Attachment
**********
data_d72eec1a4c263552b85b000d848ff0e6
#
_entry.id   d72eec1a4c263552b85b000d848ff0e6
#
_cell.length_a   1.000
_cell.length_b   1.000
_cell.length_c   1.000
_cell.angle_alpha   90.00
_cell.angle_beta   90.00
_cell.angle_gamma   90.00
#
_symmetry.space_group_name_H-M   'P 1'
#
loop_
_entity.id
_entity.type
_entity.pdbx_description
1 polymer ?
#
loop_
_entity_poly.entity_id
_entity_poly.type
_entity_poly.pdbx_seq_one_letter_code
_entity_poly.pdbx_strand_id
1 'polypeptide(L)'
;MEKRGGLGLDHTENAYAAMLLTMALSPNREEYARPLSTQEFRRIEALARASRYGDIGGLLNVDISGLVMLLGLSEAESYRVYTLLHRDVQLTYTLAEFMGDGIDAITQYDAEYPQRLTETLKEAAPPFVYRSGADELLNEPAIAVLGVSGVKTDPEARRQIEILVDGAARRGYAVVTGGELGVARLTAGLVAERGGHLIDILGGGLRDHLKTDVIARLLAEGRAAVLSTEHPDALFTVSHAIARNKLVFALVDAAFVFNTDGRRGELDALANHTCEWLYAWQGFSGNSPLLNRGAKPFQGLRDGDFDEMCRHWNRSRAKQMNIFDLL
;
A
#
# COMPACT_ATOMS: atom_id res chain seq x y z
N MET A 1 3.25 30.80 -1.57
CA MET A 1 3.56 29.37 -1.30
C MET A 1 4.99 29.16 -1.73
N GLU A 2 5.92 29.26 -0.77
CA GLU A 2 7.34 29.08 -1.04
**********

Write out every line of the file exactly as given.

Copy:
data_d72eec1a4c263552b85b000d848ff0e6
#
_entry.id   d72eec1a4c263552b85b000d848ff0e6
#
_cell.length_a   1.000
_cell.length_b   1.000
_cell.length_c   1.000
_cell.angle_alpha   90.00
_cell.angle_beta   90.00
_cell.angle_gamma   90.00
#
_symmetry.space_group_name_H-M   'P 1'
#
loop_
_entity.id
_entity.type
_entity.pdbx_description
1 polymer ?
#
loop_
_entity_poly.entity_id
_entity_poly.type
_entity_poly.pdbx_seq_one_letter_code
_entity_poly.pdbx_strand_id
1 'polypeptide(L)'
;MEKRGGLGLDHTENAYAAMLLTMALSPNREEYARPLSTQEFRRIEALARASRYGDIGGLLNVDISGLVMLLGLSEAESYRVYTLLHRDVQLTYTLAEFMGDGIDAITQYDAEYPQRLTETLKEAAPPFVYRSGADELLNEPAIAVLGVSGVKTDPEARRQIEILVDGAARRGYAVVTGGELGVARLTAGLVAERGGHLIDILGGGLRDHLKTDVIARLLAEGRAAVLSTEHPDALFTVSHAIARNKLVFALVDAAFVFNTDGRRGELDALANHTCEWLYAWQGFSGNSPLLNRGAKPFQGLRDGDFDEMCRHWNRSRAKQMNIFDLL
;
A
#
# COMPACT_ATOMS: atom_id res chain seq x y z
N MET A 1 3.25 30.80 -1.57
CA MET A 1 3.56 29.37 -1.30
C MET A 1 4.99 29.16 -1.73
N GLU A 2 5.92 29.26 -0.77
CA GLU A 2 7.34 29.08 -1.04